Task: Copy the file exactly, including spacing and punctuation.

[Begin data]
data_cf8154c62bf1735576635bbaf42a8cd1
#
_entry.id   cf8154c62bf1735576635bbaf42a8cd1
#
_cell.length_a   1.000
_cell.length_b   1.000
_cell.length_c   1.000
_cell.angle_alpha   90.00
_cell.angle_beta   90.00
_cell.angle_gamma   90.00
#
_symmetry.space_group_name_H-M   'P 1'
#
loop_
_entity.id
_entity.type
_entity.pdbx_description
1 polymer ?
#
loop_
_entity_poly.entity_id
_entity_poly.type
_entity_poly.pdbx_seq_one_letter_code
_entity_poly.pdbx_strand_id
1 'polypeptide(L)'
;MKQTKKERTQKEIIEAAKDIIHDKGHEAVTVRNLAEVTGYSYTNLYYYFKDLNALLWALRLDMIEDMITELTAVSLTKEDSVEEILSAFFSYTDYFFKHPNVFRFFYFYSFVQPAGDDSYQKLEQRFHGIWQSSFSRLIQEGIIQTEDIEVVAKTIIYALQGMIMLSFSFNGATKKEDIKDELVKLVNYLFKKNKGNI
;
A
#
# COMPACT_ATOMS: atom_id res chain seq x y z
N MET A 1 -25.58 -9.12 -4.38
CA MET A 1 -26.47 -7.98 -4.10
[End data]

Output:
data_cf8154c62bf1735576635bbaf42a8cd1
#
_entry.id   cf8154c62bf1735576635bbaf42a8cd1
#
_cell.length_a   1.000
_cell.length_b   1.000
_cell.length_c   1.000
_cell.angle_alpha   90.00
_cell.angle_beta   90.00
_cell.angle_gamma   90.00
#
_symmetry.space_group_name_H-M   'P 1'
#
loop_
_entity.id
_entity.type
_entity.pdbx_description
1 polymer ?
#
loop_
_entity_poly.entity_id
_entity_poly.type
_entity_poly.pdbx_seq_one_letter_code
_entity_poly.pdbx_strand_id
1 'polypeptide(L)'
;MKQTKKERTQKEIIEAAKDIIHDKGHEAVTVRNLAEVTGYSYTNLYYYFKDLNALLWALRLDMIEDMITELTAVSLTKEDSVEEILSAFFSYTDYFFKHPNVFRFFYFYSFVQPAGDDSYQKLEQRFHGIWQSSFSRLIQEGIIQTEDIEVVAKTIIYALQGMIMLSFSFNGATKKEDIKDELVKLVNYLFKKNKGNI
;
A
#
# COMPACT_ATOMS: atom_id res chain seq x y z
N MET A 1 -25.58 -9.12 -4.38
CA MET A 1 -26.47 -7.98 -4.10